• Pain medication: Your doctor may recommend that you take an over-the-counter pain reliever, such as the nonsteroidal anti-inflammatory drugs to help ease painful menstrual cramps.
  • Hormone therapy: Supplemental hormones are sometimes effective in reducing or eliminating the pain of endometriosis. The rise and fall of hormones during the menstrual cycle causes endometrial implants to thicken, break down and bleed. Hormone medication may slow endometrial tissue growth and prevent new implants of endometrial tissue.

Therapies used to treat endometriosis include:

  • Hormonal contraceptives. Birth control pills, patches and vaginal rings help control the hormones responsible for the buildup of endometrial tissue each month. Most women have lighter and shorter menstrual flow when they're using a hormonal contraceptive. Using hormonal contraceptives — especially continuous cycle regimens — may reduce or eliminate pain for some women.
  • Gonadotropin - releasing hormone agonists and antagonists. These drugs block the production of ovarian-stimulating hormones, lowering estrogen levels and preventing menstruation. This causes endometrial tissue to shrink. Because these drugs create an artificial menopause, taking a low dose of estrogen or progestin along with Gn-RH agonists and antagonists may decrease menopausal side effects, such as hot flashes, vaginal dryness and bone loss. Your periods and the ability to get pregnant return when you stop taking the medication.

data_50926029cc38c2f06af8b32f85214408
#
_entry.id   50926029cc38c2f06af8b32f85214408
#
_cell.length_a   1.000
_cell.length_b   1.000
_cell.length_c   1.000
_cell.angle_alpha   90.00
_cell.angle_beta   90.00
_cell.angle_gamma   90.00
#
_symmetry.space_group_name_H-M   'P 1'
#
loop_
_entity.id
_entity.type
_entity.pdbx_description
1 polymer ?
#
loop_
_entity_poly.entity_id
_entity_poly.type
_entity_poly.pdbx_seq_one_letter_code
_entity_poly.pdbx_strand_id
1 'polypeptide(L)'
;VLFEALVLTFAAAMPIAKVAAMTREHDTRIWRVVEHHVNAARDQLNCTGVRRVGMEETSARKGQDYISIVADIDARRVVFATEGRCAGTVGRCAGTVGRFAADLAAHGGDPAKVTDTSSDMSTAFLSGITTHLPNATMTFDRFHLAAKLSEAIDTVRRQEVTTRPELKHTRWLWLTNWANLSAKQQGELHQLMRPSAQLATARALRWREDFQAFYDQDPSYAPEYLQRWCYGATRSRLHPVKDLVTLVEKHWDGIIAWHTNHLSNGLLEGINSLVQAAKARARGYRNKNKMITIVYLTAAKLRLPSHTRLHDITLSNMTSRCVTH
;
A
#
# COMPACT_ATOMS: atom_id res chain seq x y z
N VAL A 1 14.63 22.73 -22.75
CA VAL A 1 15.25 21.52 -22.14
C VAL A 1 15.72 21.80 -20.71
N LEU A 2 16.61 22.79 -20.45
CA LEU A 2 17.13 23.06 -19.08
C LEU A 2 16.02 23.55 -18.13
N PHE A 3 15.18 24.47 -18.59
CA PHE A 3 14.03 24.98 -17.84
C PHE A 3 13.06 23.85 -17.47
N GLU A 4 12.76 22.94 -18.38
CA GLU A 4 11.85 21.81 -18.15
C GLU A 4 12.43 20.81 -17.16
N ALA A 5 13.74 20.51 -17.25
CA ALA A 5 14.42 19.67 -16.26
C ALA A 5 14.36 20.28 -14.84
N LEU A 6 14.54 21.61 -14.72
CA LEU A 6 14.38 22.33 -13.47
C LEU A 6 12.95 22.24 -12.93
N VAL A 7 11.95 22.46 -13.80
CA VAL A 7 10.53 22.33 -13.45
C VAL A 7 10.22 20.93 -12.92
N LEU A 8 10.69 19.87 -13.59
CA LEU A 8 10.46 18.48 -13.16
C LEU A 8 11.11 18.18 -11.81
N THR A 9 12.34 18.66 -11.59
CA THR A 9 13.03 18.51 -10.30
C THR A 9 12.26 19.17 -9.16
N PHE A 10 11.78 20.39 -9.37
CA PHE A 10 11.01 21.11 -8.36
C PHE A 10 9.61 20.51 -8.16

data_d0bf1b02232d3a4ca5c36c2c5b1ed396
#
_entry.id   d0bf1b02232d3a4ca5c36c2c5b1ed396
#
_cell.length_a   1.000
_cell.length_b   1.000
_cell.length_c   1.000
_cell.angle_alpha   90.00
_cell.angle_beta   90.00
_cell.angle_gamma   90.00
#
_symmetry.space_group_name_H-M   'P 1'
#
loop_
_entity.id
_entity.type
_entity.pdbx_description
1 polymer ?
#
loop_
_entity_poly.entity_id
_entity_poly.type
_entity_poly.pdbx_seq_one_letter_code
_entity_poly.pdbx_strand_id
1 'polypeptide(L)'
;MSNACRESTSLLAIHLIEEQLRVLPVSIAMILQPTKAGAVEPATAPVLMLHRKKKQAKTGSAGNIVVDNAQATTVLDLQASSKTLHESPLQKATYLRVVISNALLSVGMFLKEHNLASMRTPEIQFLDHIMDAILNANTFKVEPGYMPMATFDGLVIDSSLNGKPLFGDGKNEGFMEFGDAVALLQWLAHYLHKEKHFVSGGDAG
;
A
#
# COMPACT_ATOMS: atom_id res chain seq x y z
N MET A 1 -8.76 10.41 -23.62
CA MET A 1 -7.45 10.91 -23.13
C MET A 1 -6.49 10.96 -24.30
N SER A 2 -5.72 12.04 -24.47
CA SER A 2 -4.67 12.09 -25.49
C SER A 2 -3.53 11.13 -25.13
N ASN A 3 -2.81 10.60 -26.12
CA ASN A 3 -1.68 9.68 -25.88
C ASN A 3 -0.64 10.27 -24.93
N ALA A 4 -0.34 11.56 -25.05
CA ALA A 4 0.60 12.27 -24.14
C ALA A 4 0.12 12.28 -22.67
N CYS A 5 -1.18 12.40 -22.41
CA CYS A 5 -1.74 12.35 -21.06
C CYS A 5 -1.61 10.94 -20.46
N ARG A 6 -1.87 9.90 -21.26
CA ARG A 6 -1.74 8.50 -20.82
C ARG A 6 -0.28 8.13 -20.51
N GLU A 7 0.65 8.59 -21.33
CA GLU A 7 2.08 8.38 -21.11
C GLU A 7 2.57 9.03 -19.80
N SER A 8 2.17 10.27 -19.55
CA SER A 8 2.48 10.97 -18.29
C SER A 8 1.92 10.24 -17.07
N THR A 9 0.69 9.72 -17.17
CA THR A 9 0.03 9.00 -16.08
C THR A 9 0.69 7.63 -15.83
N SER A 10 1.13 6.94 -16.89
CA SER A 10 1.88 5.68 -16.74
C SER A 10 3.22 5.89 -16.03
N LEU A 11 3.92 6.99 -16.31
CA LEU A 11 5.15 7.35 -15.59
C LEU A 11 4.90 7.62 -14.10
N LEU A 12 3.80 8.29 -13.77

• Progestin therapy. A variety of progestin therapies, including an intrauterine device (Mirena), contraceptive implant, contraceptive injection (Depo-Provera) or progestin pills, can halt menstrual periods and the growth of endometrial implants, which may relieve endometriosis signs and symptoms.
  • Aromatase inhibitors. Aromatase inhibitors are a class of medicines that reduce the amount of estrogen in your body. Your doctor may recommend an aromatase inhibitor along with a progestin or combination hormonal contraceptive to treat endometriosis.

Conservative surgery for endometriosis: If you have endometriosis and are trying to become pregnant, surgery to remove the endometriosis implants while preserving your uterus and ovaries (conservative surgery) may increase your chances of success. If you have severe pain from endometriosis, you may also benefit from surgery — however, endometriosis and pain may return.
In laparoscopic surgery, surgeon inserts a slender viewing instrument (laparoscope) through a small incision near your navel and inserts instruments to remove endometrial tissue through another small incision. After surgery, doctor may recommend taking hormone medication to help improve your pain.

Fertility treatment: Women with endometriosis can have trouble conceiving. If you're having difficulty getting pregnant, your doctor may recommend fertility treatment supervised by a fertility specialist. Fertility treatment ranges from stimulating your ovaries to make more eggs to in vitro fertilization. Which treatment is right for you depends on your personal situation.

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  • Ultrasound
  • Endoscopic Examination
  • Laparoscopic Surgery
  • Hysteroscopy
  • Colposcopy
  • Abnormal Bleeding
  • Chronic Pelvic Pain
  • Uterine Fibroids
  • Endometriosis
  • Ovarian Cyst
  • Loss Of Bladder Control
  • Pelvic Floor Disorders